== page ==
American Indian Anthropology and Medicine

Tee L. Guidotti, MD
JAMA. 1978;240(4):348. doi:10.1001/jama.1978.03290040026016.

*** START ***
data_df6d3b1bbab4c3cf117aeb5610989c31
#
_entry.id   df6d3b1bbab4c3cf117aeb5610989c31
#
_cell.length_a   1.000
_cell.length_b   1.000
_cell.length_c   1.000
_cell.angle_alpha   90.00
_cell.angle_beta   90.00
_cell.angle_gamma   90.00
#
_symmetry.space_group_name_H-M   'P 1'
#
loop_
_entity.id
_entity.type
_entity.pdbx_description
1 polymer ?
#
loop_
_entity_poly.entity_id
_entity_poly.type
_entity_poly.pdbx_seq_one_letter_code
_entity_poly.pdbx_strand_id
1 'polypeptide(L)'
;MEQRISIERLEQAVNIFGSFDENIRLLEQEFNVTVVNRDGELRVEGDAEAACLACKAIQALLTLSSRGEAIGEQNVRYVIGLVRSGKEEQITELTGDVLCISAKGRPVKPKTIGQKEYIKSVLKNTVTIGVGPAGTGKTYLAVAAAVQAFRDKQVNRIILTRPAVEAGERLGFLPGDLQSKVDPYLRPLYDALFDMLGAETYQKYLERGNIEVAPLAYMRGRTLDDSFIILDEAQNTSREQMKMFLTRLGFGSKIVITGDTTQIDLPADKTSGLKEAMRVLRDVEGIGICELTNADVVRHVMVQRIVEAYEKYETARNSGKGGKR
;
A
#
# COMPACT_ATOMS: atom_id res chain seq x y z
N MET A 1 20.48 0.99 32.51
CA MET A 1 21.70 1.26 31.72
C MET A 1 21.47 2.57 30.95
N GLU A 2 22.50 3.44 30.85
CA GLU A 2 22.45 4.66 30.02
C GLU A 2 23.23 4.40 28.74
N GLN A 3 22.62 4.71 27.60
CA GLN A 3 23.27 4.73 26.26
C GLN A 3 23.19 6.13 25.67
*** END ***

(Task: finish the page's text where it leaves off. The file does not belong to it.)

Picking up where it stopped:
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To the Editor.—  The hypothesis advanced by Wellmann that North American Indian rock paintings were executed by shamans under the influence of hallucinogens (239:1524, 1978) is intriguing. Grant1 also proposed this explanation and suggested that much of the rock art in Southern California likely dealt with healing, puberty, and fertility ceremonies.If this hypothesis is true, it serves to underscore two points often overlooked. First, the traditional use of hallucinogens and intoxicants among Indian tribes was a highly structured, religious experience. The introduction of grain alcohol led to a fundamentally antitraditional movement in which social controls of behavior were undermined.2 Secondly, there existed within American Indian cultures an unusually strong interest in empirical pharmacology and medical practice. The European invaders failed to recognize this shared interest, which could have served as a unique cultural bridge when the two societies encountered one another.2California holds yet another mystery


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